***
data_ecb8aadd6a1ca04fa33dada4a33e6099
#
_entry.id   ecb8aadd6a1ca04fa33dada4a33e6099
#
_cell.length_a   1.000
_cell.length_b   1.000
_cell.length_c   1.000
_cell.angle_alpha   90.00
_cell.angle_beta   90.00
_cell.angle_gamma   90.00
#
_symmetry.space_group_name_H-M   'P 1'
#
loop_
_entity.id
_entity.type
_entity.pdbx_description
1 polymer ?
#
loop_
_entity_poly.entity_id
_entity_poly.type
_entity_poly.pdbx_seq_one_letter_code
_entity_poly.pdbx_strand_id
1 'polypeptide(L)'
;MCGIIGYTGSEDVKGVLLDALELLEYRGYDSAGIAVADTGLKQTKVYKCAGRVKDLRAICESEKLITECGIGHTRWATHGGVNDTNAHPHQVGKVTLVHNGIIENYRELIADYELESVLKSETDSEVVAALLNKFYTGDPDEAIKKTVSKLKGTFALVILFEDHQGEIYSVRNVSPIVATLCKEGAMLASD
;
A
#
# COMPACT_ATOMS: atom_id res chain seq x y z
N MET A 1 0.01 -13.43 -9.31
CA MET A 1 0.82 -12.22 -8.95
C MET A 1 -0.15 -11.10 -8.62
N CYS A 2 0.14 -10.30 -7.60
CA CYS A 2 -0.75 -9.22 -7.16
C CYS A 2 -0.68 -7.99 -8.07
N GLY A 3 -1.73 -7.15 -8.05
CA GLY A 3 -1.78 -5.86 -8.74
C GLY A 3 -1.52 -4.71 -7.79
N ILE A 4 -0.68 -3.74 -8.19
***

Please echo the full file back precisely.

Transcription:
data_ecb8aadd6a1ca04fa33dada4a33e6099
#
_entry.id   ecb8aadd6a1ca04fa33dada4a33e6099
#
_cell.length_a   1.000
_cell.length_b   1.000
_cell.length_c   1.000
_cell.angle_alpha   90.00
_cell.angle_beta   90.00
_cell.angle_gamma   90.00
#
_symmetry.space_group_name_H-M   'P 1'
#
loop_
_entity.id
_entity.type
_entity.pdbx_description
1 polymer ?
#
loop_
_entity_poly.entity_id
_entity_poly.type
_entity_poly.pdbx_seq_one_letter_code
_entity_poly.pdbx_strand_id
1 'polypeptide(L)'
;MCGIIGYTGSEDVKGVLLDALELLEYRGYDSAGIAVADTGLKQTKVYKCAGRVKDLRAICESEKLITECGIGHTRWATHGGVNDTNAHPHQVGKVTLVHNGIIENYRELIADYELESVLKSETDSEVVAALLNKFYTGDPDEAIKKTVSKLKGTFALVILFEDHQGEIYSVRNVSPIVATLCKEGAMLASD
;
A
#
# COMPACT_ATOMS: atom_id res chain seq x y z
N MET A 1 0.01 -13.43 -9.31
CA MET A 1 0.82 -12.22 -8.95
C MET A 1 -0.15 -11.10 -8.62
N CYS A 2 0.14 -10.30 -7.60
CA CYS A 2 -0.75 -9.22 -7.16
C CYS A 2 -0.68 -7.99 -8.07
N GLY A 3 -1.73 -7.15 -8.05
CA GLY A 3 -1.78 -5.86 -8.74
C GLY A 3 -1.52 -4.71 -7.79
N ILE A 4 -0.68 -3.74 -8.19